How times have changed: the story of Dr. Sammy Lee

US Olympic Gold Medalist Sammy Lee

Sammy Lee on a diving tower.

Here’s an excerpt of an obituary from after Sammy Lee died at the age of 96.

Permission from
Sammy Lee with other divers

Sammy Lee coaches diver Paula Jean Myers

Gary Hall flag bearer

Sammy Lee, Olympic Gold Medalist and Doctor:

As a civilian, Lee discovered that his status as a veteran didn’t shield him from prejudice. He and his wife Rosalind were turned away when they wanted to buy a home in one part of Orange County. Eventually, they bought a home nearby from a sympathetic developer. Eventually they owned a house with a pool, where Lee coached students. He also coached divers for the 1960 Rome Olympics. Later, he’d mentor Olympic gold medalist Greg Louganis, and he served as an ambassador to the Olympics under three presidents.

Here’s is a link to the USC Obituary that describes Dr. Sammy Lee’s life in more detail.

What are your thoughts of how hard Sammy Lee had to work, the prejudice he faced from striving to be an Olympic Diver and not being able to use the pool?

As an adult he was blocked from buying a home in Orange County despite being serving our country, being an Olympic Gold Medalist and a doctor.

35 thoughts on “How times have changed: the story of Dr. Sammy Lee

  1. What a beautiful piece, Elizabeth. I think it’s important to continue to share these horrific tales of prejudice so we never, ever forget. Shameful in every way and sadly, still oh-so relevant — highlighting the need to ring the warning bell, still, many years later.

  2. As Vicki notes, lessons our world has still not learned and so many changes that still need to come. As you have EA, it remains so important to tell these stories. Thank you.

      • Yes, true. That’s another way that I think many will use discriminatory actions to marginalize- trying now to site that these things were long ago, historic social systems that clearly held prejudice…way in the past… as a way to highlight how society has changed…when it really hasn’t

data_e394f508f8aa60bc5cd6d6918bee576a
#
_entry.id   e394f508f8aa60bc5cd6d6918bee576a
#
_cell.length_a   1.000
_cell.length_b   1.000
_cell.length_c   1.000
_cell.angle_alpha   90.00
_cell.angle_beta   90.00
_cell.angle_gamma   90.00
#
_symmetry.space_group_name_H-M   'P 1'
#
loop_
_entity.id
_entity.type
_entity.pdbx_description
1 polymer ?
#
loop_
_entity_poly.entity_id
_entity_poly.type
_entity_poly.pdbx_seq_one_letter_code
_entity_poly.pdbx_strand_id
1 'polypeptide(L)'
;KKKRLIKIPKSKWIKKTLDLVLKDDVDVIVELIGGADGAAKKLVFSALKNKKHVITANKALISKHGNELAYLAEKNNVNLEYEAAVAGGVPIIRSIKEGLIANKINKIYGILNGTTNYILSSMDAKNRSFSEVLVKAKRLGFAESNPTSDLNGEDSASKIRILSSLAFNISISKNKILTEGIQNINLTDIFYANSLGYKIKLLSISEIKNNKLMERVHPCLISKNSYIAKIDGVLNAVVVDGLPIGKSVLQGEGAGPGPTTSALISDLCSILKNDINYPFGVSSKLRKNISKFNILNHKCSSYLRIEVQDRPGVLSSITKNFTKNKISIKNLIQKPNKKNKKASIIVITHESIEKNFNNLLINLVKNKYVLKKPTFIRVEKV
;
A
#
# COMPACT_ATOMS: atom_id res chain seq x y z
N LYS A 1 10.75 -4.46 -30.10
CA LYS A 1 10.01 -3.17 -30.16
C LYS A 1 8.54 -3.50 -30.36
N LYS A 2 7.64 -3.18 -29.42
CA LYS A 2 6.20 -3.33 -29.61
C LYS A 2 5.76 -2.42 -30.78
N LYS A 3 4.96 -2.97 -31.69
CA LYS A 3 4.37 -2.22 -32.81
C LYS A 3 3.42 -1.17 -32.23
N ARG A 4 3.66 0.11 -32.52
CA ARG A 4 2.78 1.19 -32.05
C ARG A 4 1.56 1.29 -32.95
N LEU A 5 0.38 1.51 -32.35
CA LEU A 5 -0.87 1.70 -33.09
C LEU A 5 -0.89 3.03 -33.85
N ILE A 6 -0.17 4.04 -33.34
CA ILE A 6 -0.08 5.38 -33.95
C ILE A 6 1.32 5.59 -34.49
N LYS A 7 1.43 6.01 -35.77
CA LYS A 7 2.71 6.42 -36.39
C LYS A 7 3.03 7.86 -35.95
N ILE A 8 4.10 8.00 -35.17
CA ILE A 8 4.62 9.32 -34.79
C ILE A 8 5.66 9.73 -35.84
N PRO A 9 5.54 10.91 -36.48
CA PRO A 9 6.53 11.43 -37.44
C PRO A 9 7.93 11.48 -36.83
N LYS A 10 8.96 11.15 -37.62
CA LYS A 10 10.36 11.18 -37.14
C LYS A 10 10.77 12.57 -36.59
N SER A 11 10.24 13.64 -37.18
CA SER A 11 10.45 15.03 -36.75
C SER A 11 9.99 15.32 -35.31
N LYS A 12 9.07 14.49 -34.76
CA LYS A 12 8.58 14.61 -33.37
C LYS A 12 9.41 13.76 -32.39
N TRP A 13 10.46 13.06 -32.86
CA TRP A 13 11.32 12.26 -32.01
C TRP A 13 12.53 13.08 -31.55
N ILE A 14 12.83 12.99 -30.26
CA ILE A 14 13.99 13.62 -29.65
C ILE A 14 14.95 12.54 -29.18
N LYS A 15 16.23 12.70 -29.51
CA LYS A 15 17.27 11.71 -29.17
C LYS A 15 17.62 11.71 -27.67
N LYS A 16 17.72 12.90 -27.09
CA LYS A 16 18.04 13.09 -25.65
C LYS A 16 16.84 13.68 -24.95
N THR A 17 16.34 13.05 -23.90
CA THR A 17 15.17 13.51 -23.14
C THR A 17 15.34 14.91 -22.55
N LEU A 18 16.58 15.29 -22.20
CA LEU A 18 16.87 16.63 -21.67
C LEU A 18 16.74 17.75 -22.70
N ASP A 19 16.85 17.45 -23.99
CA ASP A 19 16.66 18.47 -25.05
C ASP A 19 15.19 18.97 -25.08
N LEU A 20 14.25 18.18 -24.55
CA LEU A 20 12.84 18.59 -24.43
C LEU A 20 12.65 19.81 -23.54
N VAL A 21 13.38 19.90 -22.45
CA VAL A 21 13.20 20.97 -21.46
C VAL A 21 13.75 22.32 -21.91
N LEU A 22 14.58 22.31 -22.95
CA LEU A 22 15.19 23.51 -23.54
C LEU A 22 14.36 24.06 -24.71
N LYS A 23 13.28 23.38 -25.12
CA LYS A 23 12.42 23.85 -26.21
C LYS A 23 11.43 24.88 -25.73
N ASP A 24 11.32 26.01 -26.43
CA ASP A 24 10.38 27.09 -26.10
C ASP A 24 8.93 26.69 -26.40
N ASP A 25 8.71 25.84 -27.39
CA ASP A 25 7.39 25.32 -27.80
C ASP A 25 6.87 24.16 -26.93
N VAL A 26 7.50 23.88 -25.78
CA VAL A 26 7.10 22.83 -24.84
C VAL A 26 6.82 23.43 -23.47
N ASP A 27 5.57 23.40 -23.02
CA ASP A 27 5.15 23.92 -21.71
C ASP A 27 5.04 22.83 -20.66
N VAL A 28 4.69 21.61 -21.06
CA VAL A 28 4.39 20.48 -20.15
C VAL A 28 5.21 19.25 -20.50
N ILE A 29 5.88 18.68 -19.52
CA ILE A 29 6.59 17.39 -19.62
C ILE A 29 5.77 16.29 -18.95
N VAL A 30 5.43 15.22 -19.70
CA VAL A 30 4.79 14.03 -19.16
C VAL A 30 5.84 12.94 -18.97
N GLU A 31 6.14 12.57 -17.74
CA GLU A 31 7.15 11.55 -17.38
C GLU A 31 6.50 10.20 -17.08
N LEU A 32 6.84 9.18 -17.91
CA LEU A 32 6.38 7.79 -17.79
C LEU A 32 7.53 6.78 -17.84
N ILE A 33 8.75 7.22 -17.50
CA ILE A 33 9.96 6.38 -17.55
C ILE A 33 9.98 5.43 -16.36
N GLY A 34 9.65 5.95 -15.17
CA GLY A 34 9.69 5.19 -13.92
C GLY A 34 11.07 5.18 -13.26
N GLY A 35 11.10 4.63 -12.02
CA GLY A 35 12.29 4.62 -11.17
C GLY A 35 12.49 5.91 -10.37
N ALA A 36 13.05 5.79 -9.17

3. What an interesting profile of a great swimmer and resilient man! Thanks for sharing this and highlighting where we’ve had terrible policies (draining the pool after International Day??) as a good reminder that we need to continually check our assumptions and accepted practices.

  4. I’m appalled, but not surprised at the discrimination he endured and rose above to become so successful. It’s good to be reminded of these community-wide types of bigotry. Now it seems more individual, but that can always change.

  5. What a story of perseverance, and it all took place in cities from my youth. Irrelevant but interesting. There was a time when I thought things were getting better, but now I feel like we’ve back-pedaled. It’s unfair to say the least about what Dr. Sammy Lee endured and what anyone endures because of prejudice. I want to stay hopeful, but I just don’t know if things will improve. Thanks for sharing.

    • It unbelievable to me that he couldn’t buy a house in Orange County and they would empty the pool after “International Day” so that white children would swim in “clean” water.

      • Wow. You were right by the Sammy Lee Swim School, but it was probably no longer existence when you were there. It began when Disneyland opened. The pool story really bothers me.

      • Yeah, I wasn’t even born when Disneyland opened. 🙂 But Disneyland was ‘in my backyard’ so I have many great memories. It’s changed so much though, so I’m not sure when I’ll go again. The last time was in 2012 and it was packed and expensive. Anyway, the whole notion of one race acting superior over another (or others) and treating them as though they are nothing is just unethical. It’s the way it was and it’s the way it is even in today’s world, but simply put, we’re all equal. It bothers me too.

      • I do think things have gotten better since those days. We’re not healed yet, but headed in the right direction. I haven’t been to Disneyland since my kids were little. We’d go once every summer while on vacation in Laguna.

  6. It’s hard to imagine how it would feel to go through life being subjected to such outright prejudice and discrimination. What gives you the stamina to persevere under those kind of circumstances? And he was such a generous and giving person, open to helping others succeed, and prosper in aquatic sports. Amazing. Thanks for sharing his story. Hugs, C

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